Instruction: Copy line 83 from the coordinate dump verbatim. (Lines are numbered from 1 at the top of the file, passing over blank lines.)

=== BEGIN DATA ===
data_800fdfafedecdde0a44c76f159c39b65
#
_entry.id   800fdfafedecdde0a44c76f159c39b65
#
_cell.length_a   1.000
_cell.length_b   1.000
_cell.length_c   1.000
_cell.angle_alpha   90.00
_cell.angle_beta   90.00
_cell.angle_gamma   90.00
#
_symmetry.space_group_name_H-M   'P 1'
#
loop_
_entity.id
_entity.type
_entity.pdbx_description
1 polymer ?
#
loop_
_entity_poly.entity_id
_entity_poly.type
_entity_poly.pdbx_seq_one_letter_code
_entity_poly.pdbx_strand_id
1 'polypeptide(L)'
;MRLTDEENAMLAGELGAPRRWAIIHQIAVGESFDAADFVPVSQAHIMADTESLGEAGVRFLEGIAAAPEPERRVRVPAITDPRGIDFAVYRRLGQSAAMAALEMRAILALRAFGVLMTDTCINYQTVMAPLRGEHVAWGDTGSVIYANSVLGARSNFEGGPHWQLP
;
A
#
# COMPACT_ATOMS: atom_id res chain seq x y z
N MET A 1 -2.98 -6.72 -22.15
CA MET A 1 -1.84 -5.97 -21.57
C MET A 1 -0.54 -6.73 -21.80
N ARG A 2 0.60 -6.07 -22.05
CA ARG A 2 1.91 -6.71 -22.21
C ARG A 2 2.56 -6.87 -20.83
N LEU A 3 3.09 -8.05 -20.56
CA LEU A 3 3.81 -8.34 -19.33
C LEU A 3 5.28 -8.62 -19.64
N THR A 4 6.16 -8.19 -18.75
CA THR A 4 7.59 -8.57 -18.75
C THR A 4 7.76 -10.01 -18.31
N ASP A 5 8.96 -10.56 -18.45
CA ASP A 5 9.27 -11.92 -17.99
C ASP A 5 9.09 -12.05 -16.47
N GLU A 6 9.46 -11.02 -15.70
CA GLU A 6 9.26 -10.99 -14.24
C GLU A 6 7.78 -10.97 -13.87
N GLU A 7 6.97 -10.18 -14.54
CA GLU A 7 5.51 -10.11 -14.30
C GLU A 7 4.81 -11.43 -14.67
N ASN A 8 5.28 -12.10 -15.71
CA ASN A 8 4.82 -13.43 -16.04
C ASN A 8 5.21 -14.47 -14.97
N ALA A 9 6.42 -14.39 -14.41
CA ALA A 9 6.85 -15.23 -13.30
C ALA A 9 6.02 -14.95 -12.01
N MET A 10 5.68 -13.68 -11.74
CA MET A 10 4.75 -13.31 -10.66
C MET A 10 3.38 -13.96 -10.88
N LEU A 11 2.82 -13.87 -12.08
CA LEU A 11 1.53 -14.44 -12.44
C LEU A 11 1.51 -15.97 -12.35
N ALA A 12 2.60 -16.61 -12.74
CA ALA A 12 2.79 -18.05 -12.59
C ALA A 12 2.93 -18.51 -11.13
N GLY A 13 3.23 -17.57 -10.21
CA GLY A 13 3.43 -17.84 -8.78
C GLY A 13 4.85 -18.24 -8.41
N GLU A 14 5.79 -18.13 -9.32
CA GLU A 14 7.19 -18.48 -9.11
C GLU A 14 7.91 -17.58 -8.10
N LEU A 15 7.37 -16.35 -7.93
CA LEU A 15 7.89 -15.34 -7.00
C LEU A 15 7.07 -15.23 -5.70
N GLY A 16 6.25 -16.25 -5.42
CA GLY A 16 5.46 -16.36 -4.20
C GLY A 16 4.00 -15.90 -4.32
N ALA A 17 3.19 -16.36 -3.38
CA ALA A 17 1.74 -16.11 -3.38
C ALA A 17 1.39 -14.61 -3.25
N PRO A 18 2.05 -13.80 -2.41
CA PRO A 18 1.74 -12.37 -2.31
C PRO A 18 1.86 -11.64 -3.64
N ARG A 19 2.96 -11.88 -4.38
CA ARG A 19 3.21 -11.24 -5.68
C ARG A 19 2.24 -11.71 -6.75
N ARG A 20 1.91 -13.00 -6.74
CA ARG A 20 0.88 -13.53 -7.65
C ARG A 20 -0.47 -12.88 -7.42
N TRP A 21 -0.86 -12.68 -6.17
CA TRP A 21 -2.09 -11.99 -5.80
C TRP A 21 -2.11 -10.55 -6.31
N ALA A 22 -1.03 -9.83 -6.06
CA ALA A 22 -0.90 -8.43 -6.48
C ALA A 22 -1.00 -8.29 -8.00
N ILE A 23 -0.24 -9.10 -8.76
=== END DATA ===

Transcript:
CA PRO A 18 1.74 -12.37 -2.31